Let’s take a deep breath and be briefly logical about the Pirates

I have this problem where I have the ability to be very analytical and objective about just anything until it starts to actually pertain to me, at which point I lose pretty much all ability to think about things with any objectivity at all. This applies to a lot of things and it certainly does to baseball, too. That means that while I have no problem being frank about a 110 loss team in 2010, I have a bit more trouble calibrating exactly how excited I should be about the Pirates’ playoff prospects in 2012. They’re real and they’re tangible right now, but how real are they? 

A lot of times, you’ll find people like me digging deeper into a team’s performance than their record. This is because for actual evaluation purposes, sometimes the result of a game doesn’t tell the full story. It gives you the ultimate result in the win/loss column and that’s how the sport is judged, but whether a team wins or not on any given night is not necessarily something that’s predictive of future results. Just in the last month or so, the Pirates have followed four losses with four wins and three losses with eight wins in their next nine. This sort of thing matters more than record when the Pirates are a bad team and you’re trying to gauge how good they are and how good they can be going forwards, but it matters less now because the Pirates have 46 wins and are two games ahead of the Reds in first place.

Still, the ultimate question remains: how much of this is real? How much of it will carry into the second half? It’s important to ask, because frankly, the last 62 games of 2011 destroyed me and no matter how much fun this is right now and no matter how much I practice my zen of living in the moment, I’m not going all-in on a team that’s got a high collapsibility factor. I can enjoy every single second of every win, but I need to know something more.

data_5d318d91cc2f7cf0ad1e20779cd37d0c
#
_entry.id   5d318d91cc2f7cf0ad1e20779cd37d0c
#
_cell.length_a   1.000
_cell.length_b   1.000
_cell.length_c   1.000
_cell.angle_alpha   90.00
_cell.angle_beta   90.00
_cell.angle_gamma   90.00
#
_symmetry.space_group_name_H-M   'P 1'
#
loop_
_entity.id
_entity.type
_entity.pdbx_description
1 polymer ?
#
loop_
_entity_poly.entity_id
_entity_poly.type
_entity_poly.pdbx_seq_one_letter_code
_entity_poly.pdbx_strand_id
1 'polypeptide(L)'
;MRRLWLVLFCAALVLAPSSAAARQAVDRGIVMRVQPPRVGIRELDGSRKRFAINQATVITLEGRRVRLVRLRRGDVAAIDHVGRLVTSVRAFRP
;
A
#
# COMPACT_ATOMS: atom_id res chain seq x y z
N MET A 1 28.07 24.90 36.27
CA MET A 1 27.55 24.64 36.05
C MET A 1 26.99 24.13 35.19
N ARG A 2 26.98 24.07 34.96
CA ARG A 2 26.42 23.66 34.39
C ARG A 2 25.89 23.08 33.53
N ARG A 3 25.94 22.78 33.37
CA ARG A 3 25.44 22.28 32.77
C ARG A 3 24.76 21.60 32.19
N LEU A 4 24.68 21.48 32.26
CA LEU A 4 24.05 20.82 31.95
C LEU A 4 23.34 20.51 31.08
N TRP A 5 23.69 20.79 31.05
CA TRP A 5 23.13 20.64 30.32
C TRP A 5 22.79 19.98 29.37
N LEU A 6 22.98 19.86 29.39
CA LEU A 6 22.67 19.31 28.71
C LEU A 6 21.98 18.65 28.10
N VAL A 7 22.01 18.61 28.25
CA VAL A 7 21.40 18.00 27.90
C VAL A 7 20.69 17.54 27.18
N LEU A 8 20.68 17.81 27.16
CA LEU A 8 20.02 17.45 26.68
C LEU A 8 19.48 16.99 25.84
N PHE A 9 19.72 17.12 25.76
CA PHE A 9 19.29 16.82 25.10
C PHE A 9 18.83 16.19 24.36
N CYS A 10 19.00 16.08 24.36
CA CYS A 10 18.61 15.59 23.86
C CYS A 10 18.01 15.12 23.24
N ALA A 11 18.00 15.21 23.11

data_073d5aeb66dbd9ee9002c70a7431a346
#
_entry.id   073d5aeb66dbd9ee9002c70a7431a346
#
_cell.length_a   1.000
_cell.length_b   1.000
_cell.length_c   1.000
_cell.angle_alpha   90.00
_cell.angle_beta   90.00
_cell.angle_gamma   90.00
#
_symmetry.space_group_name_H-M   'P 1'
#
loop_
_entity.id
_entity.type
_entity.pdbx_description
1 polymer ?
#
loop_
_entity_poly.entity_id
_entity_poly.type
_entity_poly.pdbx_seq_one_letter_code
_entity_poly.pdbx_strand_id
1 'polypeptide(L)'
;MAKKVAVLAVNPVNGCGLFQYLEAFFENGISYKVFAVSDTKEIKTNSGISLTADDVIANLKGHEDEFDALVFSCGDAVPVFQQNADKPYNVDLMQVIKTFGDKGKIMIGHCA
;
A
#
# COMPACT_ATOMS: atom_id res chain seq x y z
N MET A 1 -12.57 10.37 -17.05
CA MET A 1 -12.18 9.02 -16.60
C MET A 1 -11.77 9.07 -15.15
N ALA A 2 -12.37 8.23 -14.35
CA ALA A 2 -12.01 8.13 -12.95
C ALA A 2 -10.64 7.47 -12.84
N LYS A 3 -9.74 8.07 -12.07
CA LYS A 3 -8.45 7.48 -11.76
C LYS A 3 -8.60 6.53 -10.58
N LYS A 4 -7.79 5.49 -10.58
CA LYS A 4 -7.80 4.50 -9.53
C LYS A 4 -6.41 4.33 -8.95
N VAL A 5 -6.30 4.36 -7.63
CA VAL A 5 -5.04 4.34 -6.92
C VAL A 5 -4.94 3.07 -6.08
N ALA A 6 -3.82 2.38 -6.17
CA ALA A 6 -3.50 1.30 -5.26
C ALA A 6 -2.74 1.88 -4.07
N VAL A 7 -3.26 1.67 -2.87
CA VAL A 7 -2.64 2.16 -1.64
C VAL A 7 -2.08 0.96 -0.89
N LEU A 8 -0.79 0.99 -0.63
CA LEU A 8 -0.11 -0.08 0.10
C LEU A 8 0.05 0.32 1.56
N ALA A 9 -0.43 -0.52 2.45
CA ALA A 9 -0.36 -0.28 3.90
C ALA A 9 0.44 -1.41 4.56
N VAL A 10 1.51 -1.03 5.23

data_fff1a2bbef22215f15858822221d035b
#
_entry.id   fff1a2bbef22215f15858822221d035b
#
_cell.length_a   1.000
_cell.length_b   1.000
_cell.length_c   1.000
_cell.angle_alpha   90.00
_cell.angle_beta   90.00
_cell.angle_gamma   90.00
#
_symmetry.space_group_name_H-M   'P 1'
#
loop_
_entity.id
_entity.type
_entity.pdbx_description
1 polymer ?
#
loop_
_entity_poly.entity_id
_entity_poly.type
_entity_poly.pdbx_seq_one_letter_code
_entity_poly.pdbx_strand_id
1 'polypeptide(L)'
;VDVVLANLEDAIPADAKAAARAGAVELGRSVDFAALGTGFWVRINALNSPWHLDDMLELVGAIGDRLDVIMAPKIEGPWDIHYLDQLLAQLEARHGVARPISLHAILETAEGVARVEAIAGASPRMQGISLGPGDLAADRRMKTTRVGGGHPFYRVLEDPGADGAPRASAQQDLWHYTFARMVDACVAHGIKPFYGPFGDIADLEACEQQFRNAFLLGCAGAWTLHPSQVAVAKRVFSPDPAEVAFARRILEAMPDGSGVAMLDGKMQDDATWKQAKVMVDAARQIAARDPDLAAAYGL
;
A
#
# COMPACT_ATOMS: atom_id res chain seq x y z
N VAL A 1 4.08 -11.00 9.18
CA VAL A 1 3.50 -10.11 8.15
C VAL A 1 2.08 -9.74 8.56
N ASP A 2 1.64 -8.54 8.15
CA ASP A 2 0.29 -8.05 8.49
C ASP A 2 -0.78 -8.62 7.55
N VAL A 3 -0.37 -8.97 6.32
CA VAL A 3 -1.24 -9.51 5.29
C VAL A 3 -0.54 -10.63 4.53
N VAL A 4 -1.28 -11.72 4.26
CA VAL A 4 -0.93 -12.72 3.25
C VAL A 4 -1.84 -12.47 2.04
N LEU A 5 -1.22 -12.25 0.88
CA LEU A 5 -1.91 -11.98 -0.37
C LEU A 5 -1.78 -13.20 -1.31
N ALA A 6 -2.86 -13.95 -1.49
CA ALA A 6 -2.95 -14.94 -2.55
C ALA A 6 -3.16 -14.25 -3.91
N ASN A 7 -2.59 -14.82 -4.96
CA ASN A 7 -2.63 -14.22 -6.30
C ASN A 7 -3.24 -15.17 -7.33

So how have the Pirates played so far? Lots of people, myself included, tend to use Pythagorean record — that is, estimating wins and losses from runs scored and runs allowed — as a shorthand, but there are some inherent flaws in Pythag, especially over just half of a season. For the sake of our thought experiment, though, let’s start there. The Pirates 324 runs scored and 304 allowed gives them a Pythagorean record of 43-39, which is three games short of their actual record of 46-36. If we want to dig deeper, though, Baseball Prospectus has a stat called third-order win percentage. That projects a team’s runs scored and allowed totals from their underlying stats (Think of it this way: a team that scores four runs on four hits is much less likely to repeat that four-run performance than a team that scores four runs on 14 hits. The reverse holds true for pitching. That’s an awfully simplistic description, but that’s the basic concept.) and uses that to estimate record. They have the Pirates’ third order winning percentage at .489; that’s an approximate record of 40-42, six games short of their actual win total. A third way to estimate wins is to just go to Baseball-Reference, add up the team’s wins over replacement, and figure out how many wins that comes to. If we assume replacement level is 45 wins of the season (I’m not sure exactly where it is for 2012, but it’s usually around there), and the Pirates as a team have 15 WAR total, that would give them about 38 wins right now, eight fewer than their actual total.